January 12, 2009 / 11:36 PM / 11 years ago

AUTOSHOW-BYD car business secondary to battery tech-investor

* MidAmerican to keep investing in wind, other projects

* Sees opportunity amid credit crunch

* Hopes Obama administration to support R&D for clean coal

By Chang-Ran Kim and Kevin Krolicki

DETROIT, Jan 12 (Reuters) - BYD Co’s (1211.HK) prospects in the auto industry were secondary to its lead in battery technology when MidAmerican Energy decided to take a stake in the Chinese company, the head of the utilities firm said on Monday.

MidAmerican Energy MDPWN.OB, a unit of billionaire investor Warren Buffett’s Berkshire Hathaway Inc (BRKa.N), surprised financial markets in September with an agreement to purchase 10 percent of little-known BYD for $230 million.

That led many to second-guess their initial doubts about BYD’s chances in the auto industry, where the 13-year-old Hong Kong-listed battery maker is looking to make inroads with BYD-branded electric cars using its own batteries.

“The only part that played into (the investment decision) was the battery technology,” MidAmerican Energy Chairman David Sokol told Reuters in an interview on the sidelines of the Detroit auto show. BYD shared the floor with General Motors Corp (GM.N), Toyota Motor Corp (7203.T) and other industry giants for the first time.

“Whether or not they can manufacture their own cars isn’t that relevant to us, because we see their real expertise is in the development of the batteries, the motors, the control systems for that,” he said.

“That’s not to say that they can’t make a nice car, but a lot of people can make a nice car. The breakthrough from our perspective is their battery technology.”

BYD is aiming to launch a plug-in hybrid model, the F6DM, and the E6 all-electric car, in the United States and Europe in 2011. [ID:nN11290446]

It has no sales target, but said at the auto show it would plan to produce the cars in the United States when volumes reached appropriate levels.

SEES OPPORTUNITY

Sokol said his company remained interested in raising its stake in BYD if the opportunity arose, noting that MidAmerican had initially wanted a larger share but was held back by the Chinese company’s chairman, Wang Chuan-fu.

“BYD has been a profitable company, so Mr Wang was sensitive to how much of the company he was selling. We’re hopeful that as opportunities present themselves, we’d be able to increase that in future,” Sokol said.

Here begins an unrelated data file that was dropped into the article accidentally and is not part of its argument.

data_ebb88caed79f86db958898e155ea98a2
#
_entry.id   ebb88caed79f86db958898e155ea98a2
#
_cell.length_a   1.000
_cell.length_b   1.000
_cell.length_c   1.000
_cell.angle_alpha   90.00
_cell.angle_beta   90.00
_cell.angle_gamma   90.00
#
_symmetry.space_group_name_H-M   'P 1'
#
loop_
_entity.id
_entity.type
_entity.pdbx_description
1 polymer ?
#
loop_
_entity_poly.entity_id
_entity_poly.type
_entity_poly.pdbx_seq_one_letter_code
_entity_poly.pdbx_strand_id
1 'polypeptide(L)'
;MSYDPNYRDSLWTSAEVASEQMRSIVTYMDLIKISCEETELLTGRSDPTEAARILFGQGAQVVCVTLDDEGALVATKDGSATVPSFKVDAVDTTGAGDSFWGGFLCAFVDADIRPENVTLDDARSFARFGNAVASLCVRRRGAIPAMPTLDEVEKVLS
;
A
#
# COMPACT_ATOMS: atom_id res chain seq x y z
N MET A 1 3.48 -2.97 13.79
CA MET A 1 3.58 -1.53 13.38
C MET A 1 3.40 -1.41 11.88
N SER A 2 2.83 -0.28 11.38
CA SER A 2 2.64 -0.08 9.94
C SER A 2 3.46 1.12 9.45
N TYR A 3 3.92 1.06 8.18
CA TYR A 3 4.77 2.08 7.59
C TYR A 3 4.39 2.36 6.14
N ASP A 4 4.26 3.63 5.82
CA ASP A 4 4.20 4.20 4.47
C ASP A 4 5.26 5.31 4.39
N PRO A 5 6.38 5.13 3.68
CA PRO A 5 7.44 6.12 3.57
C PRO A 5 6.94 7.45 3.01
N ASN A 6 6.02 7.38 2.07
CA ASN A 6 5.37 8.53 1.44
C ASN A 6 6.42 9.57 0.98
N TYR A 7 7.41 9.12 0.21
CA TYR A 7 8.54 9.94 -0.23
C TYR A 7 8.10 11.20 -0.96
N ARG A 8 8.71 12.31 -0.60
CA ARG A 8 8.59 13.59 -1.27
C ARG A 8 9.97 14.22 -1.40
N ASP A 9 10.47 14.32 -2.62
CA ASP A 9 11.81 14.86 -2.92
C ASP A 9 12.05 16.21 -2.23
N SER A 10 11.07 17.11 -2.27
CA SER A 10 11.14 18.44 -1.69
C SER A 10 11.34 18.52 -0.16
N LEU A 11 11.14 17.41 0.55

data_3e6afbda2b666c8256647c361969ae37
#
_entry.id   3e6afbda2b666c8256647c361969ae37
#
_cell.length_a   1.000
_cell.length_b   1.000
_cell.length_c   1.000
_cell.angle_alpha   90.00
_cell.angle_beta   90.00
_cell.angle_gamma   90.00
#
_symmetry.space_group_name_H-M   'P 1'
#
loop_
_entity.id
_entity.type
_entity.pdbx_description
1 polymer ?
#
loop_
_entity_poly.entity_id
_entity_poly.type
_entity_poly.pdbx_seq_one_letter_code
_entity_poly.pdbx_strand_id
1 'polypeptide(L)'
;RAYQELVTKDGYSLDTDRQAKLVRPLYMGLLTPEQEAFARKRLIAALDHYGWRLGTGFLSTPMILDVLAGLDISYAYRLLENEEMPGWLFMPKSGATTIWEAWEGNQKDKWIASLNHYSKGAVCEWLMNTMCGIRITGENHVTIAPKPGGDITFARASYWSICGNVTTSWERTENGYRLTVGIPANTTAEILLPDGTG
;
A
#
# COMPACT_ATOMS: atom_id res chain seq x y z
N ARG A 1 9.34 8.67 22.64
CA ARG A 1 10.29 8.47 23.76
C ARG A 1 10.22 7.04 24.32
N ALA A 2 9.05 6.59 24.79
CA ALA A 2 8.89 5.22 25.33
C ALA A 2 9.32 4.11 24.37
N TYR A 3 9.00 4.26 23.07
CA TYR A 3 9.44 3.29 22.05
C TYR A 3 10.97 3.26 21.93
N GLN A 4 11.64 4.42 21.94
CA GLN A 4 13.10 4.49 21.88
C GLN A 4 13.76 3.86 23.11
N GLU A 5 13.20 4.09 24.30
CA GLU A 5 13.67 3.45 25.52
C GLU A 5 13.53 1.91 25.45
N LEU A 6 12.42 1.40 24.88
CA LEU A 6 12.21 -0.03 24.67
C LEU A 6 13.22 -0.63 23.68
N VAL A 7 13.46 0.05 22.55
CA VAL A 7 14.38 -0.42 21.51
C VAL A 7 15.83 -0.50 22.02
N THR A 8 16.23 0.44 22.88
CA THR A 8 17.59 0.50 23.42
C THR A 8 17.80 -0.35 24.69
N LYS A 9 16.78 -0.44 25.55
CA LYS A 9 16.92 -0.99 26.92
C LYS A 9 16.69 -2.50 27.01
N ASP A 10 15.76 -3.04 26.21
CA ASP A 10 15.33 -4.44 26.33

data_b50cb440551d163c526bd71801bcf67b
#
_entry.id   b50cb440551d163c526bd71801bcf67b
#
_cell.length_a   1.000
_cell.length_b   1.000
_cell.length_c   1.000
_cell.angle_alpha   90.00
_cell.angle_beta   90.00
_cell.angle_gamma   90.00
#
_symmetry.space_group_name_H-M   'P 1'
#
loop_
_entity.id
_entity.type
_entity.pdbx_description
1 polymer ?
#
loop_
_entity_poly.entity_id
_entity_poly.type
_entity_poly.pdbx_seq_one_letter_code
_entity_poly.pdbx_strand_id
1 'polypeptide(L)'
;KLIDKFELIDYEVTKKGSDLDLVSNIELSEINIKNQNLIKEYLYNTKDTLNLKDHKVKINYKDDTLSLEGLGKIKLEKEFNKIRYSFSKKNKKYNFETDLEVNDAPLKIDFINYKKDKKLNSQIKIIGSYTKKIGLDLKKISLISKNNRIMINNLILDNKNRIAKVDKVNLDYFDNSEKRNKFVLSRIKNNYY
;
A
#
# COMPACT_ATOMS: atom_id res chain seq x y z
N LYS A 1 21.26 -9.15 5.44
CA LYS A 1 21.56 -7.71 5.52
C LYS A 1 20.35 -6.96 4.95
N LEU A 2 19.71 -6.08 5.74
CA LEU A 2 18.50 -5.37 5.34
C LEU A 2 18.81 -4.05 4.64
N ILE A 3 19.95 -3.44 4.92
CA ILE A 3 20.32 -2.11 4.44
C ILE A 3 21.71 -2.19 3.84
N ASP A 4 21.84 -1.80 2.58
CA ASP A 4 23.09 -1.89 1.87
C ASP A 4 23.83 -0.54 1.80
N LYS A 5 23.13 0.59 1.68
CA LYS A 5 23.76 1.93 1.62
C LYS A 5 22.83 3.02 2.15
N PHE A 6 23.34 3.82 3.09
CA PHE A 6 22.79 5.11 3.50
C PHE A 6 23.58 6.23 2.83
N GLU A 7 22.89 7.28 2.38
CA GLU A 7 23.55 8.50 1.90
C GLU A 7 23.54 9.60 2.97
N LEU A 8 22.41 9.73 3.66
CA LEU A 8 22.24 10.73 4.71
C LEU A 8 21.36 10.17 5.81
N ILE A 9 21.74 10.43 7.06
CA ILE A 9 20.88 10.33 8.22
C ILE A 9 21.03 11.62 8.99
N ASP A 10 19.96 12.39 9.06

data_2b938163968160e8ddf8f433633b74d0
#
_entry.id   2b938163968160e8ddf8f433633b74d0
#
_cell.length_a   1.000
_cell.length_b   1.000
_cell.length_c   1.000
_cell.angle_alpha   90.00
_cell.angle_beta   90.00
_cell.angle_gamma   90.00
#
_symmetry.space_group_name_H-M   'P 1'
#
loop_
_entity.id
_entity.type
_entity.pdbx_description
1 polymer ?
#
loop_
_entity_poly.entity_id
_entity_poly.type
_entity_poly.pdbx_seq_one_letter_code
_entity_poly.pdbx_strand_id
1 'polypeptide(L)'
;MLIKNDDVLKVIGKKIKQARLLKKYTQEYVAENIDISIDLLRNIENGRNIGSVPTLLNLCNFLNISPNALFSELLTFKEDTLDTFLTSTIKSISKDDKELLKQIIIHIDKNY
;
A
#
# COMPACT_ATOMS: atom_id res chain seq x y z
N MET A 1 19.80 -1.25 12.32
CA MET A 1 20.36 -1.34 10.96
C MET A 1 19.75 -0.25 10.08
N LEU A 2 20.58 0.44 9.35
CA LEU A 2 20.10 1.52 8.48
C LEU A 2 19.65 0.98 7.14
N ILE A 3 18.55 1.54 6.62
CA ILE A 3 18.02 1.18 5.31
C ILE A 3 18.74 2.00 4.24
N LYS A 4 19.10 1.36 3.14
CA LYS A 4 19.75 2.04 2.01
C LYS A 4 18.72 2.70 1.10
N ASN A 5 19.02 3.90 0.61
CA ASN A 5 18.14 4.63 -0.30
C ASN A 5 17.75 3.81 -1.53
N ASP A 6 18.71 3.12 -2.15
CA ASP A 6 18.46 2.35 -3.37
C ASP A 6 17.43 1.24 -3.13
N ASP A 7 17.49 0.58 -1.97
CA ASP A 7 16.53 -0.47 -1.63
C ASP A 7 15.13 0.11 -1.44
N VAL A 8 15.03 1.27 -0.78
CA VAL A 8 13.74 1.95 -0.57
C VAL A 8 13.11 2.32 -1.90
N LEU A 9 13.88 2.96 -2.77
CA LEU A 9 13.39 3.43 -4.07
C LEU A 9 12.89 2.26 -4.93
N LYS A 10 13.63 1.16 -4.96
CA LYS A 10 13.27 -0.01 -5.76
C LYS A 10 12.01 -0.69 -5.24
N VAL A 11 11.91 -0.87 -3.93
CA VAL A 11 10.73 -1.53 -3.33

Elsewhere, Sokol said MidAmerican would continue to invest in and develop wind and other energy-generation projects, seeing an opportunity to step ahead of the competition due to lower credit availability for others.

“We’re blessed to be owned by Berkshire, which allows us to reinvest our capital. We’re hoping that the opportunity will be better because we know a lot of people don’t have the capital to continue,” Sokol said.

“I think you probably will see a slowdown industry-wide just because, with capital scarce and the price of capital higher, the ability to put budgets in place will be difficult for some,” he said.

Sokol said he hoped there were near-term opportunities for investment after it lost a bid last month to take over Constellation Energy Group Inc CEG.N, which agreed to sell nearly half of its nuclear power business to Electricite de France SA (EDF) (EDF.PA) for $4.5 billion. [ID:nN17508126]

He declined to elaborate.

Sokol also hoped that the Obama administration, which will be sworn in next week, would support research and development in clean-coal-fire generation, which he said was crucial for lowering carbon dioxide emissions.

“The reality is that 50-plus percent of the electricity consumed in the United States and more in many other countries is created from combustion coal,” he said.

“You don’t just shut that off without shutting the lights off, so it’s enormously important that R&D take place. Hopefully this administration will include those aspects.” (Reporting by Chang-Ran Kim, Kevin Krolicki, editing by Leslie Gevirtz)

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